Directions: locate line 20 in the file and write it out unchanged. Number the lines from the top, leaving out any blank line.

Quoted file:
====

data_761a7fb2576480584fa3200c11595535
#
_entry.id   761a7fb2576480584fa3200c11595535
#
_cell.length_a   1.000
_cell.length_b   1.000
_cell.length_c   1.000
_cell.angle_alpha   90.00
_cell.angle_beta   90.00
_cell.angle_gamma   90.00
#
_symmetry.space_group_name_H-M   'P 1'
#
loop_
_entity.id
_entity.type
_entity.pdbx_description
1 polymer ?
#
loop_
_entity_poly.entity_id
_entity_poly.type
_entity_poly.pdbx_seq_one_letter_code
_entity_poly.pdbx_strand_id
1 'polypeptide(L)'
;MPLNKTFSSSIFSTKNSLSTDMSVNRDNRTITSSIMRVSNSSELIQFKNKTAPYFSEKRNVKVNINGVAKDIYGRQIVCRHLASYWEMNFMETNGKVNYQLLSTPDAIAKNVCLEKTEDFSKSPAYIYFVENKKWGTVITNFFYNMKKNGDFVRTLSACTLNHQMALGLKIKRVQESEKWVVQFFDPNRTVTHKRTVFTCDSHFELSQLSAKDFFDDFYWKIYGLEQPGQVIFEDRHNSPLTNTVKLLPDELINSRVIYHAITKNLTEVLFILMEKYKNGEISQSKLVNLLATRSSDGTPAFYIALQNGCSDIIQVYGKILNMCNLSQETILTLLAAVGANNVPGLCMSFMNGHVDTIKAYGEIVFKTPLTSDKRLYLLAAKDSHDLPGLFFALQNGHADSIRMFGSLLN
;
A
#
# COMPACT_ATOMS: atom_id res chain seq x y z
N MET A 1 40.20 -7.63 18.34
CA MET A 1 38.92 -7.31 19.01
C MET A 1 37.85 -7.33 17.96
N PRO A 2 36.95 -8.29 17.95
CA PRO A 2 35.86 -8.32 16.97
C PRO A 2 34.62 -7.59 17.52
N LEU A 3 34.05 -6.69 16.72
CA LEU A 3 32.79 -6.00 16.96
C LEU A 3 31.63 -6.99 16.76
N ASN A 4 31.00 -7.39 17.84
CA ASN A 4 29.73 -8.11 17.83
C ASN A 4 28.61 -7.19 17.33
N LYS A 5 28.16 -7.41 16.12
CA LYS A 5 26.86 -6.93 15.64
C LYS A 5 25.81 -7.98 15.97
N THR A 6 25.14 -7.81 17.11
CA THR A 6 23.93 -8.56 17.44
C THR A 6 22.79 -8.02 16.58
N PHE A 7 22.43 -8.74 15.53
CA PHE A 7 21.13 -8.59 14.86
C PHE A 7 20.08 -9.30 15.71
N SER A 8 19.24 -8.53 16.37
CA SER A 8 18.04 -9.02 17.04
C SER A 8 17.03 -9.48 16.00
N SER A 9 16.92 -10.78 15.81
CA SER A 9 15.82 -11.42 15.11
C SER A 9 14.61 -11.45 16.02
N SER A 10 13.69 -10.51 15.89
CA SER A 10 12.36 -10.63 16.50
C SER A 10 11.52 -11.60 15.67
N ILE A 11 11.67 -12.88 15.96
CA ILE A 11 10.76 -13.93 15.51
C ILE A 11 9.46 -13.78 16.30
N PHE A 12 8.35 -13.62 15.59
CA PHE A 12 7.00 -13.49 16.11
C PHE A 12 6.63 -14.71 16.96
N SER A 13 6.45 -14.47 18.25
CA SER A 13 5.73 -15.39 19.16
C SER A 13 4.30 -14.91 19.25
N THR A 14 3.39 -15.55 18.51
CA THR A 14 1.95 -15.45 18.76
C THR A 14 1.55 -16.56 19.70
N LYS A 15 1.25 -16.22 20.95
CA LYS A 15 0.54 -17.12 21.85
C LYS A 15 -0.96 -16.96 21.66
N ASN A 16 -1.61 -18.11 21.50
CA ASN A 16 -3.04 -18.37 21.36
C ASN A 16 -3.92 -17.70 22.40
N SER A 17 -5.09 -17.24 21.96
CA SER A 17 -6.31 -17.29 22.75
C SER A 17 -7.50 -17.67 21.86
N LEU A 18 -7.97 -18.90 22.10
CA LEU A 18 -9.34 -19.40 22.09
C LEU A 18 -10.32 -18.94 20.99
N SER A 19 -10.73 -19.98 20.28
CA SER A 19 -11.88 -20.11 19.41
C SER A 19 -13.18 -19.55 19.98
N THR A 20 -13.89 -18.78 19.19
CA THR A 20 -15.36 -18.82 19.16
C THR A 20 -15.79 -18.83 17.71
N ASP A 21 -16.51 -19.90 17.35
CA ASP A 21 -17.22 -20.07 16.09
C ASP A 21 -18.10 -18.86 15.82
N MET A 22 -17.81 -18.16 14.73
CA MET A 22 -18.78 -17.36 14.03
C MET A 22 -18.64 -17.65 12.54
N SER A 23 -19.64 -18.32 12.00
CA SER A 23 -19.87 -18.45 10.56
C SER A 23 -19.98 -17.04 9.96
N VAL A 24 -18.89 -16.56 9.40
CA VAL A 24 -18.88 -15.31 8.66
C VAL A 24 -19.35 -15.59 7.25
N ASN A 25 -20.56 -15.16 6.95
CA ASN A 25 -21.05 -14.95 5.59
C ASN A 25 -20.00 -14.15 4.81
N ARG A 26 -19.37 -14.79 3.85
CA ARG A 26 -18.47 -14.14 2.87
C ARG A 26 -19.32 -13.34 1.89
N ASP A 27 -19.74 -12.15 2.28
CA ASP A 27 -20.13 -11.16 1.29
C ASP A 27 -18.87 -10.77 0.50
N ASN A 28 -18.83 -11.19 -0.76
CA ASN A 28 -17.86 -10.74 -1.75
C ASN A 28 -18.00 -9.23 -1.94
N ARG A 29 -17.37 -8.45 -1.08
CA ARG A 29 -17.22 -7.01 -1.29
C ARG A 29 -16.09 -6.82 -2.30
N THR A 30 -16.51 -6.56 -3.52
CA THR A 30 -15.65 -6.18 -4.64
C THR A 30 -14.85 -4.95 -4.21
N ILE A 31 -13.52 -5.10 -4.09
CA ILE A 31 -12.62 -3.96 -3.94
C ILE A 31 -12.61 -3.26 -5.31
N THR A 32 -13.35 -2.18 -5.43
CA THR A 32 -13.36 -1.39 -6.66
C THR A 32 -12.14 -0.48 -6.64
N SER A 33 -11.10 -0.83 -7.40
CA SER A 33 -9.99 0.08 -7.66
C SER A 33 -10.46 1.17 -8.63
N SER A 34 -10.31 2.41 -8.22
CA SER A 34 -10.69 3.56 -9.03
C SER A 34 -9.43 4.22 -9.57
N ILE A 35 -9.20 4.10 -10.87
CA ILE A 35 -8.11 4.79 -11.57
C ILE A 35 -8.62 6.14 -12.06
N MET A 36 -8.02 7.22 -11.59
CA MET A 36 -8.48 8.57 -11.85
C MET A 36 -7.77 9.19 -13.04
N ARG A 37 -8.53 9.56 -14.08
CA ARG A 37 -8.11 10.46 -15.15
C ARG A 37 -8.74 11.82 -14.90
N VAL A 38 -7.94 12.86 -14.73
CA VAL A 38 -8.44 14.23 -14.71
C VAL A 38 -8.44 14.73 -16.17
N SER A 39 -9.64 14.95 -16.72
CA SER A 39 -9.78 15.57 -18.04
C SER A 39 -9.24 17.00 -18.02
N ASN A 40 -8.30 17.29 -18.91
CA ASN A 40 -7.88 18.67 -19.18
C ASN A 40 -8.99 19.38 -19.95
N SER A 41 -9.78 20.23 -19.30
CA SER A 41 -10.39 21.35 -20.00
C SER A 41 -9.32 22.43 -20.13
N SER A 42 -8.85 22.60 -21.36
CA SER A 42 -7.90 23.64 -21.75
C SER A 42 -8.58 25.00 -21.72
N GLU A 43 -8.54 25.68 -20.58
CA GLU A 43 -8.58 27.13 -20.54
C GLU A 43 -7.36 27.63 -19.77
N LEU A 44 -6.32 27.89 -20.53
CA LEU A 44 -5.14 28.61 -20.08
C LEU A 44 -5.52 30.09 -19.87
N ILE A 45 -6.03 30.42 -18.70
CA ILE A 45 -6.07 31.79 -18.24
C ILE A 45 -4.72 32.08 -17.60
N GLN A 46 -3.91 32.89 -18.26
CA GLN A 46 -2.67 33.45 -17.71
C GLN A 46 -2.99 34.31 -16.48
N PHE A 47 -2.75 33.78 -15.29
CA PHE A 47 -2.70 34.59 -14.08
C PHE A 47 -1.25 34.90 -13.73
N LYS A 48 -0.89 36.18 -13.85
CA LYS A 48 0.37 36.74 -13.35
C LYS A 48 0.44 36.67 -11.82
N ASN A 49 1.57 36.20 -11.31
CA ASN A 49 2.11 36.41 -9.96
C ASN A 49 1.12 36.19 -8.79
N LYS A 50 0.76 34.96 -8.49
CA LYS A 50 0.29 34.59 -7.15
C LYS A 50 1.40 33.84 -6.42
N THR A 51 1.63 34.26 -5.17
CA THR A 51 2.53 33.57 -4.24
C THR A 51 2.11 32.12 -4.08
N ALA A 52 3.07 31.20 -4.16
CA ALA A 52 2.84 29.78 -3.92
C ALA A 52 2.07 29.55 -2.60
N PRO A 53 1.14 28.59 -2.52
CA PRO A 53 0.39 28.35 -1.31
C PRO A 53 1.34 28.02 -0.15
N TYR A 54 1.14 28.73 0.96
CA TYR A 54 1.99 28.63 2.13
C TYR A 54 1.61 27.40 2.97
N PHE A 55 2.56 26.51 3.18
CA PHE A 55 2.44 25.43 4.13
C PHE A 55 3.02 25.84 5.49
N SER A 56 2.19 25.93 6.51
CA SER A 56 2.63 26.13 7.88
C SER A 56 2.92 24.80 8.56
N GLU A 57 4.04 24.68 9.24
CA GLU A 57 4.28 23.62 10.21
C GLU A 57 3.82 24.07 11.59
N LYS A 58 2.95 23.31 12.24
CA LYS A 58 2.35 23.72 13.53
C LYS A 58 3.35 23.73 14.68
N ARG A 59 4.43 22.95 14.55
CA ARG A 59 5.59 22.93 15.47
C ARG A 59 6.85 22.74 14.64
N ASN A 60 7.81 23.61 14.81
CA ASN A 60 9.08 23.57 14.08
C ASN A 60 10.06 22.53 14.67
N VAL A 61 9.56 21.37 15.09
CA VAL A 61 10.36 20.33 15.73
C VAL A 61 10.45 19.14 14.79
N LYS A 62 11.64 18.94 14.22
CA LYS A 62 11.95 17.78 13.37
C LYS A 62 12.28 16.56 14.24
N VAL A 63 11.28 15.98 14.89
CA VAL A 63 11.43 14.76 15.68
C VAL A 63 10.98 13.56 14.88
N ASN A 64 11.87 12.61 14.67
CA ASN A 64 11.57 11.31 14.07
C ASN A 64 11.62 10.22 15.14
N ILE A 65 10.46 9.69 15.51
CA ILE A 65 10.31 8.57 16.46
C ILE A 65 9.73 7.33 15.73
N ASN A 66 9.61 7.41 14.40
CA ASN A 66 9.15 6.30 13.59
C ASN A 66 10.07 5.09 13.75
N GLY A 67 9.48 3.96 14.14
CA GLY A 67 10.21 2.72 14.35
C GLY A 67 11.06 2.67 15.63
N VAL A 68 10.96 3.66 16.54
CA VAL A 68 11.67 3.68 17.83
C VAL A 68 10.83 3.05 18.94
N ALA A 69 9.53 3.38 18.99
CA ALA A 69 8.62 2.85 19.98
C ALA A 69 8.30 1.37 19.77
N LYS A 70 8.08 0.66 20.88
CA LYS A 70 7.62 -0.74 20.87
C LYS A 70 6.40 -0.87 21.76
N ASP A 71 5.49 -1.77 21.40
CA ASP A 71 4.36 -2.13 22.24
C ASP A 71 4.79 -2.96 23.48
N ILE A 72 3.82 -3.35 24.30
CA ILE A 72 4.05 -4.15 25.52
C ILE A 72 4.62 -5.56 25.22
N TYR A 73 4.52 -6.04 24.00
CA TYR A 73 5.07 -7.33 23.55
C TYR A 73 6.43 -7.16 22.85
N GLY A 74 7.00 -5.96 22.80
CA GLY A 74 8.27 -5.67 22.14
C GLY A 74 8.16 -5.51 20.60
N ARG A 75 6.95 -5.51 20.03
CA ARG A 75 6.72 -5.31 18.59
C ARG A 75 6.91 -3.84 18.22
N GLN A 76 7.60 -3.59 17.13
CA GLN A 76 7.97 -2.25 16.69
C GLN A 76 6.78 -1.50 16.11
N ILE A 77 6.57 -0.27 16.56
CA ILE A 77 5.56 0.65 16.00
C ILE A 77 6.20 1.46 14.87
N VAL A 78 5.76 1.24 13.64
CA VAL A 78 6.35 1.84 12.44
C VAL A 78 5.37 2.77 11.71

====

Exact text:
loop_